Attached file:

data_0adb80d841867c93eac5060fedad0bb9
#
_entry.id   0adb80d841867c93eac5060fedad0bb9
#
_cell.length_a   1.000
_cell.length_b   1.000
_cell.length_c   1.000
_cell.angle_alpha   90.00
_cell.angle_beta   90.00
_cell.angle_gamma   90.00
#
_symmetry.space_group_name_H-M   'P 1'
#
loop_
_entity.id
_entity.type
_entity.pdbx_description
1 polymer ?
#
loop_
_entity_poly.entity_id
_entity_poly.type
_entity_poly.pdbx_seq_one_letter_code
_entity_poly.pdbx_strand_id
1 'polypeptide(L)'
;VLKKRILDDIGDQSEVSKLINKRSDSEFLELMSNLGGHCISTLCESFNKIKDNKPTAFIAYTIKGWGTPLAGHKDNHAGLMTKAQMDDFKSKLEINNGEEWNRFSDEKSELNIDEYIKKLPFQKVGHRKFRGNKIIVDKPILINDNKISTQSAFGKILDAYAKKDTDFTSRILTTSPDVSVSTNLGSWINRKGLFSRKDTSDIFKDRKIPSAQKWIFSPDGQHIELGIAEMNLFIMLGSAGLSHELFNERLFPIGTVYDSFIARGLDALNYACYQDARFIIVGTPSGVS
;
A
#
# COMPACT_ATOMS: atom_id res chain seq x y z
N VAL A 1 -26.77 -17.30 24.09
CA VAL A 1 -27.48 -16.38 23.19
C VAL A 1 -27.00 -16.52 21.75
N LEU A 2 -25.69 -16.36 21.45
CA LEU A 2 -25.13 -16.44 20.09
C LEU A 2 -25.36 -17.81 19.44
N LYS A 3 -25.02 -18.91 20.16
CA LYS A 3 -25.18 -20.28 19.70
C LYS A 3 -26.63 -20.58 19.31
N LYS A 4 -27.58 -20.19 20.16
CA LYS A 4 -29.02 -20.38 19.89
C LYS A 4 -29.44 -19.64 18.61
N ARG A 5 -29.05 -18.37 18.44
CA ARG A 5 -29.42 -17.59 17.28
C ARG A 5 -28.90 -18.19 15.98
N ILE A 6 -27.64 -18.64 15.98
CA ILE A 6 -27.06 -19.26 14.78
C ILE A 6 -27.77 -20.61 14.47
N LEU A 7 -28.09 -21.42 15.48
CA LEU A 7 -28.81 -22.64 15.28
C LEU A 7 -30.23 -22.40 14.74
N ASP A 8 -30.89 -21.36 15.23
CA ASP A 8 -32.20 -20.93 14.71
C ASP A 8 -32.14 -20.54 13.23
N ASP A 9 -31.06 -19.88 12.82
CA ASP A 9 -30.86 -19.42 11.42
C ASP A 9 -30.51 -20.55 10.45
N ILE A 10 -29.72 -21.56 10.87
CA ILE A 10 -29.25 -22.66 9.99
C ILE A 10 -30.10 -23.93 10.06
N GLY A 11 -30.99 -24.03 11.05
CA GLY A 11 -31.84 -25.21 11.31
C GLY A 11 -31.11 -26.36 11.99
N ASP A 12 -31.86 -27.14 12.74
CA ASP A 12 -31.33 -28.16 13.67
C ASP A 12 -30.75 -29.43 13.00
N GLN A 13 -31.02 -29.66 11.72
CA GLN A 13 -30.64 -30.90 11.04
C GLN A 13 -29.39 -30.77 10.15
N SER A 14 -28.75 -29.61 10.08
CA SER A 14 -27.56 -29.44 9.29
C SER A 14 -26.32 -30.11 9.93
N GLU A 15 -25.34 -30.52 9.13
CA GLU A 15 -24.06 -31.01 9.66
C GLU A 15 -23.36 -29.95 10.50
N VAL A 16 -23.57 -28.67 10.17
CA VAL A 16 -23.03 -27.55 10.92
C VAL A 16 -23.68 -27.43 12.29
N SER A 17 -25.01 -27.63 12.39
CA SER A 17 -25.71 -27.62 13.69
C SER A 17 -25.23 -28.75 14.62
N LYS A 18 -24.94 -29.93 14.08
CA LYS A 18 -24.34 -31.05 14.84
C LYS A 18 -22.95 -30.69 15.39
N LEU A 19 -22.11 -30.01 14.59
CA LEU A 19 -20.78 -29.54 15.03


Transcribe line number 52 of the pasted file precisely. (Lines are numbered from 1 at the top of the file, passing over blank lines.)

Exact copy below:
N ASP A 8 -30.89 -21.36 15.23